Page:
If we have a society in which access to technology is not homogeneous then we will create inhomogenous power structures. Even though the gender gap for digital literacy seems to be closing, at least in Europe, (@punter2017), the tests evaluate only basic online skills. They don't take into account, for example, the time boys or girls spend programming and not just using a computer.
And this is incredibly relevant, because if male students start their computer journeys earlier, they will arrive to higher education in possession of a technical advantage compared to girls the same age. If there is truly gender divide between who is interested in being a computer creator (as opposed to user ) that becomes a long-term problem, and may be one of the reasons behind the lack of gender diversity in academia , or more broadly the gender unbalance at higher-education.
Some software icons such as Bill Gates or Mark Zuckerberg are the epitome of this. They've managed to build companies before even finishing their studies. Could it be that they started their journey before they actually went to college?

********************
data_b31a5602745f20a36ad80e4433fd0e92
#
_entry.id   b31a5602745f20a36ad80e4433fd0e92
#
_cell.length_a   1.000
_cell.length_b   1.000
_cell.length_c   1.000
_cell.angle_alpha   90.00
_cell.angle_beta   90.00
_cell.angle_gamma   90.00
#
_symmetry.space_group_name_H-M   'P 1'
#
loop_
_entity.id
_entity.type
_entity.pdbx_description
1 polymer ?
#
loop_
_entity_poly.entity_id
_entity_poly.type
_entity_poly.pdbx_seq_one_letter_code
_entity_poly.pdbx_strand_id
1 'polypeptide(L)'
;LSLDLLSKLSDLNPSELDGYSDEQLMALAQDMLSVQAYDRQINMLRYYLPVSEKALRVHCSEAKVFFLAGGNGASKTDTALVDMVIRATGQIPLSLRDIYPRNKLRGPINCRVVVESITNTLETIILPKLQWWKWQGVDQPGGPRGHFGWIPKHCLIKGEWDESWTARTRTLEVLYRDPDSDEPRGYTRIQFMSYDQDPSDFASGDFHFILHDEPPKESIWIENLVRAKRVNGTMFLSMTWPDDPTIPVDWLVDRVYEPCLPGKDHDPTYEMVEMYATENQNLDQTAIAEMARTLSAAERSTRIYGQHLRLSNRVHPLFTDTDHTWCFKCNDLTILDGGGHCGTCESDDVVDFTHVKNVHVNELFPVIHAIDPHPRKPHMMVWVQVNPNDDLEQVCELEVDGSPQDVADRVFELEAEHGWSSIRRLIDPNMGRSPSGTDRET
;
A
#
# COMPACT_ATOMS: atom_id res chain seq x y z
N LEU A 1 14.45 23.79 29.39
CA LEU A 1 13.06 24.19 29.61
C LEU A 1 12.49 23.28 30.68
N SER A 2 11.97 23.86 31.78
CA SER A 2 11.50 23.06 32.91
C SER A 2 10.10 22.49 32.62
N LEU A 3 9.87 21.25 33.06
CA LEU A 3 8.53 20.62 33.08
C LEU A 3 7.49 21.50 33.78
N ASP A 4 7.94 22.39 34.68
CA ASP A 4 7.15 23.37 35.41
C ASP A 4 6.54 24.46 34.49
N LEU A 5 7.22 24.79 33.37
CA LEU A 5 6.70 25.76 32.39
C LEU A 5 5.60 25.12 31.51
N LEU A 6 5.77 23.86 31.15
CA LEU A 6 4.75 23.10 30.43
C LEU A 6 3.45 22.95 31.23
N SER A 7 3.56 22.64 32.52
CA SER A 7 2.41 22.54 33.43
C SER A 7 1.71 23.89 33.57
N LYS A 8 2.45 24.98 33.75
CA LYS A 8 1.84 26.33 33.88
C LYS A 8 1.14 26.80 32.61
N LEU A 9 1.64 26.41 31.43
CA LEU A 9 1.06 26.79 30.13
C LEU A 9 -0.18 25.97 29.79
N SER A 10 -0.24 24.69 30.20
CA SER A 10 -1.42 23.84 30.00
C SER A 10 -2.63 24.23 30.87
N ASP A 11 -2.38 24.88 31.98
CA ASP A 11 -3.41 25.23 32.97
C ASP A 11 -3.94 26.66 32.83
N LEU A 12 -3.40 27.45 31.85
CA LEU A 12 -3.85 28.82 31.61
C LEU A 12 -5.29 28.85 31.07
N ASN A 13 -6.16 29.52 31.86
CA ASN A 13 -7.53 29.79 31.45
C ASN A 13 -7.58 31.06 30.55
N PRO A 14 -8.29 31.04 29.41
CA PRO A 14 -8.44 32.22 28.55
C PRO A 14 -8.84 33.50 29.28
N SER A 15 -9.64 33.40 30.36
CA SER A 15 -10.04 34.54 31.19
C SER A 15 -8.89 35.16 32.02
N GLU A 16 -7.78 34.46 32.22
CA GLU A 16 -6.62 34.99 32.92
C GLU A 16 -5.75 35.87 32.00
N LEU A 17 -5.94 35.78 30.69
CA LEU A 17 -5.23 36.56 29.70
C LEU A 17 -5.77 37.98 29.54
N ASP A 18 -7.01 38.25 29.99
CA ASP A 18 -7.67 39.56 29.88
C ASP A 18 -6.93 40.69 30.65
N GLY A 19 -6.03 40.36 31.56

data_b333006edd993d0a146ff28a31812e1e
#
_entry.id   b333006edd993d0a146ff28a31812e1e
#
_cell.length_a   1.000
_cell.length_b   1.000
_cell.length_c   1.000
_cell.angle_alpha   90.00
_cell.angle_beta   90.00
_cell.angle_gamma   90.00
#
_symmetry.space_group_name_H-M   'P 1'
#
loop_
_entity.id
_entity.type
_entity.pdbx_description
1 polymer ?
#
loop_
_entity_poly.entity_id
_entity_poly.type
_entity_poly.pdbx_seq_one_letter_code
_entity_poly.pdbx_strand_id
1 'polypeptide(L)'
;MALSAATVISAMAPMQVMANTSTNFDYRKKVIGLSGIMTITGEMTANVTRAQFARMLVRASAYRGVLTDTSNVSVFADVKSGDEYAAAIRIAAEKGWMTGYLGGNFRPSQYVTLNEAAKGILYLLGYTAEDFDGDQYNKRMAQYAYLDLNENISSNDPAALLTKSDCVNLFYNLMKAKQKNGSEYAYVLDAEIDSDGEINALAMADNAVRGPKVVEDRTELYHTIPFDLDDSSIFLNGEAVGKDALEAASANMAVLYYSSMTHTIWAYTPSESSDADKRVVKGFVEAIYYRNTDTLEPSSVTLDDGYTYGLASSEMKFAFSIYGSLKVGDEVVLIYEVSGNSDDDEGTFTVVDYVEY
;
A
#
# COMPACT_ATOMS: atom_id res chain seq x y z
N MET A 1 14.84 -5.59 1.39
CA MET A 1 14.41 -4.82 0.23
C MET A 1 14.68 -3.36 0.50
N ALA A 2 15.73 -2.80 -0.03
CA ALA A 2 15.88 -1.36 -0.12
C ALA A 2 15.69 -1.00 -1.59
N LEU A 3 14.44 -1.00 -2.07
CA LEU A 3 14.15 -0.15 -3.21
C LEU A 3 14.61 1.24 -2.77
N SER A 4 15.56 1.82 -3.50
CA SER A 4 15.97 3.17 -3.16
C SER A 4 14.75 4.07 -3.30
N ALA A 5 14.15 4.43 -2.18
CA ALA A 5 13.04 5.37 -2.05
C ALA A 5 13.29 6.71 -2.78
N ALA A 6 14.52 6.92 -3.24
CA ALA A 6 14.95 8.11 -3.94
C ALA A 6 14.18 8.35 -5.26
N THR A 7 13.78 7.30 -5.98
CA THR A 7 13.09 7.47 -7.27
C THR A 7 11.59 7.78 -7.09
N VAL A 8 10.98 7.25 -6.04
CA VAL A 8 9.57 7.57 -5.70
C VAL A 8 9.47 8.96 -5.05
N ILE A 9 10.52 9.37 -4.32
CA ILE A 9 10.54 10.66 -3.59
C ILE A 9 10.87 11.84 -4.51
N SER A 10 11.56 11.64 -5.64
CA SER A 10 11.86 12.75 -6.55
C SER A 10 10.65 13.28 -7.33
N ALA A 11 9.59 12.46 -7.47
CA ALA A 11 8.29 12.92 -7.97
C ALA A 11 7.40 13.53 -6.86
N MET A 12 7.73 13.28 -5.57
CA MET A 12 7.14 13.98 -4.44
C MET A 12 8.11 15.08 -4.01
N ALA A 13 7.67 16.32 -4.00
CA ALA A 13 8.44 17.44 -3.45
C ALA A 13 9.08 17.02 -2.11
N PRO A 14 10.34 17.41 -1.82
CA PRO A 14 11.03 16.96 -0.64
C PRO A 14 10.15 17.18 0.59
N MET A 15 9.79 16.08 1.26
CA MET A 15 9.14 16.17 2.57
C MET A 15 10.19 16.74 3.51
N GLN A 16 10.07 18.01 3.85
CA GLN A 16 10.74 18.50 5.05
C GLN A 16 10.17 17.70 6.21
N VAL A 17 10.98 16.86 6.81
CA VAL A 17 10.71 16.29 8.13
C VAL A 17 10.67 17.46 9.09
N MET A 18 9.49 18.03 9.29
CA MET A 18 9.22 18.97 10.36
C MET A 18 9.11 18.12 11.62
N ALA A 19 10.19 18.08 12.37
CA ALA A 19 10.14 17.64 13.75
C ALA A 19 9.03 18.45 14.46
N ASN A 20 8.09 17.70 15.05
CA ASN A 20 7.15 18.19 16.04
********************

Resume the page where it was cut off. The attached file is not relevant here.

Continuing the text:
For the past decades, software companies have been amassing power as never before. Digital products, data harvesting, policy making. If there is a bias regarding who can start a software-based enterprise, there will be a bias on who will run these companies and, more importantly, the products and solutions they offer will neglect a large part of the population (half of it, to be precise).
In a world where algorithms are increasingly shaping how we live, technical inequality means that a group of the population has no saying on the decisions taken upon them.
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